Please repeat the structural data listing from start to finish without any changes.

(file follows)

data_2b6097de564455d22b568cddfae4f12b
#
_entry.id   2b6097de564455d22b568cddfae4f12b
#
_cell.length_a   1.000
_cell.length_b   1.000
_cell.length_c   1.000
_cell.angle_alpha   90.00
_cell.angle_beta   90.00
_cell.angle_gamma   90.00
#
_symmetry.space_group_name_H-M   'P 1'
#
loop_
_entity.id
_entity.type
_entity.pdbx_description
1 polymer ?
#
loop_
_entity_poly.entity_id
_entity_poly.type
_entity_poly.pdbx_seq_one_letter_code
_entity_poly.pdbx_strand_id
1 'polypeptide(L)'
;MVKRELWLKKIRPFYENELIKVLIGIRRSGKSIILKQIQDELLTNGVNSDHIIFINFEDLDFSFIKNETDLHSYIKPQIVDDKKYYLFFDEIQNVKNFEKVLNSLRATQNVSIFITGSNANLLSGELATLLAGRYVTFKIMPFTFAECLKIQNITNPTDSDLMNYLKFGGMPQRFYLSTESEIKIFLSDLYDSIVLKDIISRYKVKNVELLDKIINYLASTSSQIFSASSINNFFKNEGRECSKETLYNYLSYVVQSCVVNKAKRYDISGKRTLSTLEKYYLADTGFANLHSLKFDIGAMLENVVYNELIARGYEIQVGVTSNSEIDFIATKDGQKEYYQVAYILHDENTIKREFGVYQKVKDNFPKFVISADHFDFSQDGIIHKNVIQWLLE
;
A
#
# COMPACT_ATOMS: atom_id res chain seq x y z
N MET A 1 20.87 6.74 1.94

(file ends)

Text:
data_2b6097de564455d22b568cddfae4f12b
#
_entry.id   2b6097de564455d22b568cddfae4f12b
#
_cell.length_a   1.000
_cell.length_b   1.000
_cell.length_c   1.000
_cell.angle_alpha   90.00
_cell.angle_beta   90.00
_cell.angle_gamma   90.00
#
_symmetry.space_group_name_H-M   'P 1'
#
loop_
_entity.id
_entity.type
_entity.pdbx_description
1 polymer ?
#
loop_
_entity_poly.entity_id
_entity_poly.type
_entity_poly.pdbx_seq_one_letter_code
_entity_poly.pdbx_strand_id
1 'polypeptide(L)'
;MVKRELWLKKIRPFYENELIKVLIGIRRSGKSIILKQIQDELLTNGVNSDHIIFINFEDLDFSFIKNETDLHSYIKPQIVDDKKYYLFFDEIQNVKNFEKVLNSLRATQNVSIFITGSNANLLSGELATLLAGRYVTFKIMPFTFAECLKIQNITNPTDSDLMNYLKFGGMPQRFYLSTESEIKIFLSDLYDSIVLKDIISRYKVKNVELLDKIINYLASTSSQIFSASSINNFFKNEGRECSKETLYNYLSYVVQSCVVNKAKRYDISGKRTLSTLEKYYLADTGFANLHSLKFDIGAMLENVVYNELIARGYEIQVGVTSNSEIDFIATKDGQKEYYQVAYILHDENTIKREFGVYQKVKDNFPKFVISADHFDFSQDGIIHKNVIQWLLE
;
A
#
# COMPACT_ATOMS: atom_id res chain seq x y z
N MET A 1 20.87 6.74 1.94